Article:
What Does It Mean To Be An Adult?
Age and Maturity Are Not The Same Thing
I’m forty-six years old and I’m not an adult.
How can that be? My hair is grey. My vision is going. There are aches and pains all over my body. There’s a noticeable paunch to my mid-section. I am married and I have a mortgage that I pay off every month.
The argument is that physically I am an adult. I would argue back, that mentally, I’m not.
Adults do adult things. Adults act like adults. They have their priorities in order and have goals that they strive to accomplish. They make their place in this world. They take everything seriously. They work hard. They play hard. They talk hard.
When they start a family, they take their responsibilities seriously. They know that their family is their priority. Everything they do centers around that. And just as I say that being an adult is more than reaching an age mark, being a parent is more than just procreating successfully. They work and earn money for a family to thrive.
When they are not working, they are doing something to make themselves more marketable – so they are always in demand and an asset to any group they’re part of. They know that as they’ve brought a human being into this world, they are responsible for it. They bring their own circle of influence to the task of filling in their circle of concerns. The best parents know that being a parent is more than feeding, clothing, and sheltering a child. They know that within themselves is something they need to pass down and nurture whether it’s a talent, a habit, a skill, or a belief.
Being an adult also means knowing that you don’t have to procreate, get married, or join an organized religion. Adults think independently and work off of a vision that they had in their youth. They know that once they’ve set themselves upon a path that they need to take every step seriously. They exercise their own habits to be successful in their mission and work from dependence to independence to interdependence eventually finding people of a common mindset to accomplish bigger and greater things than what he could do by himself.
Do you feel you're mature for your age?
That’s what adults do.
Adults plan. Adults work. Adults take responsibility for their own actions. Adults provide a good example to their juniors. Adults take care of themselves. Adults exercise to keep healthy and know that eventually they will be older and hopefully wiser by the enrichment of their own experiences – as well as what they’ve found through others.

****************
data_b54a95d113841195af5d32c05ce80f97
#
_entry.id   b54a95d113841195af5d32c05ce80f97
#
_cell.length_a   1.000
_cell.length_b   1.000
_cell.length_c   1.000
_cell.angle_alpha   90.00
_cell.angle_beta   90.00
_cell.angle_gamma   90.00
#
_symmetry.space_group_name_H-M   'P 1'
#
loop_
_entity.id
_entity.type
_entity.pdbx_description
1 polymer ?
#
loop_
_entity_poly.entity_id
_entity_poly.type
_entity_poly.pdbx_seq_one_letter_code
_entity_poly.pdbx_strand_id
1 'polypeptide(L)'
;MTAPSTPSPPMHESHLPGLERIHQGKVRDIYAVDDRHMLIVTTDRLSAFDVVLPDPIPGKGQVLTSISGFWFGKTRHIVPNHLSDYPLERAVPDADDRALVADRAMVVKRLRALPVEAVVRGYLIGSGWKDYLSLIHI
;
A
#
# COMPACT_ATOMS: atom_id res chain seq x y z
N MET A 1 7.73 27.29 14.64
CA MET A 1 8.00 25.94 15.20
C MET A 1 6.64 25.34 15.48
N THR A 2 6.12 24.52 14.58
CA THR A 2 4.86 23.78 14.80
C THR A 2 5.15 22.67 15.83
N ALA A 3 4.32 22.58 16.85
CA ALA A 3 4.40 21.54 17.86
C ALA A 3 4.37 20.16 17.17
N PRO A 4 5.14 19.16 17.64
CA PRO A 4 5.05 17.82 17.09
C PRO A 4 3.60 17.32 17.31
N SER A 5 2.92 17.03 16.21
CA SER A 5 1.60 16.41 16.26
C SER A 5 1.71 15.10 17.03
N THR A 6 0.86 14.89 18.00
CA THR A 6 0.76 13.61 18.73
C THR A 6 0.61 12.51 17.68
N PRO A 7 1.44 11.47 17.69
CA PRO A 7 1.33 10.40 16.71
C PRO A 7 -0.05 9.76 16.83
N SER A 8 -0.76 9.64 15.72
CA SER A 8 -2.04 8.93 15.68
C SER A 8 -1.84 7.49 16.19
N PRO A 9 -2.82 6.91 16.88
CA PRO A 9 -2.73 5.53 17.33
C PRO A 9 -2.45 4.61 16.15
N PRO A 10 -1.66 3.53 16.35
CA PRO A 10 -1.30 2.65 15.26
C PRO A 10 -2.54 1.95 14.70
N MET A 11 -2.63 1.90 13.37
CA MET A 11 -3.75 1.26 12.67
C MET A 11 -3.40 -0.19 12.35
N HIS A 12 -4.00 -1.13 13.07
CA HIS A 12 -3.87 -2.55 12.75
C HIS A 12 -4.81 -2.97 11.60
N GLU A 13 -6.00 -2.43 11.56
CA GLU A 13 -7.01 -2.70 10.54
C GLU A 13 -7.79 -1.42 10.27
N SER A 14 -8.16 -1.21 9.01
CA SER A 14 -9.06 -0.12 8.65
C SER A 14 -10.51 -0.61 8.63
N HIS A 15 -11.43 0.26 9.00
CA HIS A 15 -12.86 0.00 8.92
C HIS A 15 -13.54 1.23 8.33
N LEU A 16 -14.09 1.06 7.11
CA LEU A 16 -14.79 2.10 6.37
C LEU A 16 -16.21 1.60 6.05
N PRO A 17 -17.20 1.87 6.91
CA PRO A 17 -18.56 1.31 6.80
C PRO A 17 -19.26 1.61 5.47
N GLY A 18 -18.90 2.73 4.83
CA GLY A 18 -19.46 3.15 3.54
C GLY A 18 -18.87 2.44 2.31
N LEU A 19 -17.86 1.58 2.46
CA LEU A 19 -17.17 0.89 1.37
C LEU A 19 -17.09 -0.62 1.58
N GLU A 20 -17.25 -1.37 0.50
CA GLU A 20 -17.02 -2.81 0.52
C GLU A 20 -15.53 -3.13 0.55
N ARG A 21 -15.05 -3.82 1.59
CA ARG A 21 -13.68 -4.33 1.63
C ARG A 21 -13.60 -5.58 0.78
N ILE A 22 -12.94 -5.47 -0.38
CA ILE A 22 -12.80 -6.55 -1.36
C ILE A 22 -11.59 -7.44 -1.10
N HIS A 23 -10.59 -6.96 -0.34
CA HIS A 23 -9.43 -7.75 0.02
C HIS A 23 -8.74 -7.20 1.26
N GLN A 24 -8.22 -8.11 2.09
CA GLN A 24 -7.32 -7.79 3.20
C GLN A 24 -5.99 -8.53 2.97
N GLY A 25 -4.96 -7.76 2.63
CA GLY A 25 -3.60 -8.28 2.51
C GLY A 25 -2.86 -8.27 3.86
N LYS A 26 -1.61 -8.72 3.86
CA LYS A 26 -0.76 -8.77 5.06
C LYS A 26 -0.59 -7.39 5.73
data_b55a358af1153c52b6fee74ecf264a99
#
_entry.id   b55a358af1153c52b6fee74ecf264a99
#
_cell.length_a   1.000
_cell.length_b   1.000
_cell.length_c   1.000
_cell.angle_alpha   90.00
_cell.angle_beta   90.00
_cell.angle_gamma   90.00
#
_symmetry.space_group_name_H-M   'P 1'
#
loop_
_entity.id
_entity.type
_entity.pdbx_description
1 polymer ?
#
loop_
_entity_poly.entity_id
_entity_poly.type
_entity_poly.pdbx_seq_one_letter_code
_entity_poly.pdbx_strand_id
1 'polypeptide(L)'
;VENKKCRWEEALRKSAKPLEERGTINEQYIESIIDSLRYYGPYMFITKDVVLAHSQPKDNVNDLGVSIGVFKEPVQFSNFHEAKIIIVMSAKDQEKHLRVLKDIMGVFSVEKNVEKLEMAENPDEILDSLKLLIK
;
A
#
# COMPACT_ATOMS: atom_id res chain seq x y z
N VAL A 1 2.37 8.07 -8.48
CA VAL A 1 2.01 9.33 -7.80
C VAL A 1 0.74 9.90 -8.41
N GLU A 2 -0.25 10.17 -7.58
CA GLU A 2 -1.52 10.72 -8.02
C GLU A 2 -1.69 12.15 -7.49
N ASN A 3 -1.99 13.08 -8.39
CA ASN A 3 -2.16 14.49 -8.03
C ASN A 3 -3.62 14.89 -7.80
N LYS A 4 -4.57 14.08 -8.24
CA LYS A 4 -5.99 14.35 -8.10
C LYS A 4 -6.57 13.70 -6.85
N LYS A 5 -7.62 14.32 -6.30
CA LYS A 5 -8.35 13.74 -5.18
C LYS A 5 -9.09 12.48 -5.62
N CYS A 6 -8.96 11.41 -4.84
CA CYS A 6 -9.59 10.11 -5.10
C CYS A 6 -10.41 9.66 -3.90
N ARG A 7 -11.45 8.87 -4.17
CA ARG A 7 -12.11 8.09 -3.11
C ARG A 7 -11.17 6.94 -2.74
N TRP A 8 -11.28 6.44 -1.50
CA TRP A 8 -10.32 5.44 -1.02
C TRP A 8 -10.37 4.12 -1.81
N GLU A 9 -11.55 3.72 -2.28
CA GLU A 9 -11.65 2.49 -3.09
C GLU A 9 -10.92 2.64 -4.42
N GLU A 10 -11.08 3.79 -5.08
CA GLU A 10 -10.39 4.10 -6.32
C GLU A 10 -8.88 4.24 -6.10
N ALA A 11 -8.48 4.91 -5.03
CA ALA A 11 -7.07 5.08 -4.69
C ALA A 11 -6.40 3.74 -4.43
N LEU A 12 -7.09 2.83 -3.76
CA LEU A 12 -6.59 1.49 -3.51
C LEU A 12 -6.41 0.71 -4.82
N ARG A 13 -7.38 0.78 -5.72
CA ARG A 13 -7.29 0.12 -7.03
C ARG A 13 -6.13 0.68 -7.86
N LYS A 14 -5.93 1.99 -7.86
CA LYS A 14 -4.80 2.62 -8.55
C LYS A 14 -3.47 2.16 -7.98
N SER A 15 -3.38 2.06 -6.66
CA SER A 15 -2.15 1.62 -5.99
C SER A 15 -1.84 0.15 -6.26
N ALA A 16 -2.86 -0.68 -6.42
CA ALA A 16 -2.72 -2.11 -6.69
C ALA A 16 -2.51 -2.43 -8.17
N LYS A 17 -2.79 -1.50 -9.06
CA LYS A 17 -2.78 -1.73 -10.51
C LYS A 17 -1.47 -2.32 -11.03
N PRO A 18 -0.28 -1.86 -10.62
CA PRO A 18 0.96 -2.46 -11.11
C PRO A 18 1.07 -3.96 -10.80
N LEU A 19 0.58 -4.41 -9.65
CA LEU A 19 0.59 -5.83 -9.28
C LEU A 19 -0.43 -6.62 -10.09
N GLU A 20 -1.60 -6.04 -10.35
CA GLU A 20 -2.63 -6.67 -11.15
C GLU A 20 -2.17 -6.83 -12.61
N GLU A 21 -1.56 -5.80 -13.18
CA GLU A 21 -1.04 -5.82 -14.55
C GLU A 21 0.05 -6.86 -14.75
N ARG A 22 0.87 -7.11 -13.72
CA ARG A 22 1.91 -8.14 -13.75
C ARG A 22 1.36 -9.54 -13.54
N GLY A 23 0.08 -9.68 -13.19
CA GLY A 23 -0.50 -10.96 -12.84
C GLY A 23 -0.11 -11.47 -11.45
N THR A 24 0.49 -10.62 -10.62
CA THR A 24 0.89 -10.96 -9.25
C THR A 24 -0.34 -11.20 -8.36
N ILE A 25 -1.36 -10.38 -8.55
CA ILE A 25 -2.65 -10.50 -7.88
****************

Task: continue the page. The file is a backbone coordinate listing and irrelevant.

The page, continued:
Just having money and being self-sufficient is not what being an adult means.
Being an adult means that you care for someone or something to put it ahead of your own selfish desires and know what the greater good is. Being an adult means that you will be the one who cleans the gunk out of the sink or the toilet or any one of thousand distasteful jobs that a younger less mature person wouldn’t touch with a ten foot pole.
Being an adult means that you know the difference between importance and urgency. You also need to remember that personal does not necessarily mean important either. Adults know what army officers have been trained to know. The priorities have always been mission, men, and self. As they have defined their own mission and they have found their compatriots, they know that the one with the least amount of importance is their self as it will eventually work not only for the greater good but something larger than what he is.
Consequently, adults know when to say, “No.”
Adults say “no” to excess alcohol and excess substance abuse. Adults know when too much is too much. Adults know that their own drunken words are ultimately their responsibility – a wrong word to the wrong person will have consequences that will not be excused by the drink or the drugs. The same goes with their actions. A fist fight or brawl for the wrong reasons is unforgivable and punishment will not be assuaged by flimsy excuses.
Being an adult is a rite of passage that we should all strive for. Some of us, like myself, are not there yet. We have our own self perceptions that we are either not good enough or we deserve a free pass because we are not adults.
Maturity on Amazon
People who are not adults blame their tools and never their own inexperience – and what’s more, they won’t learn from their own mistakes. Adults don’t blame other people for their shortcomings. They embrace them knowing that once an adult knows his strengths and his weaknesses, he knows all.
Adults are leaders or people who have chosen not to lead. For in knowing where their strengths lie, they can use them to their fullest and pass on what they know to others who are still developing their own talents. They are not ones to squander their talents in obscurity rather they know what they can do is a gift from the universe and should be used in accordance to that.
Adults know the difference between tiredness, fatigue, and laziness – and laziness and sloth are known to be the deadliest of their enemies. For how much evil has occurred because one adult failed to act due to his own laziness. Adults are proactive.
No, I am old – but I’m not an adult. I write about comic books, zombies, and haven't taken ten things in my life seriously. I eat too much, drink too much, and procrastinate. Being an adult is what I should be and what I strive to be. And, hopefully, I will be an adult before I’m too old.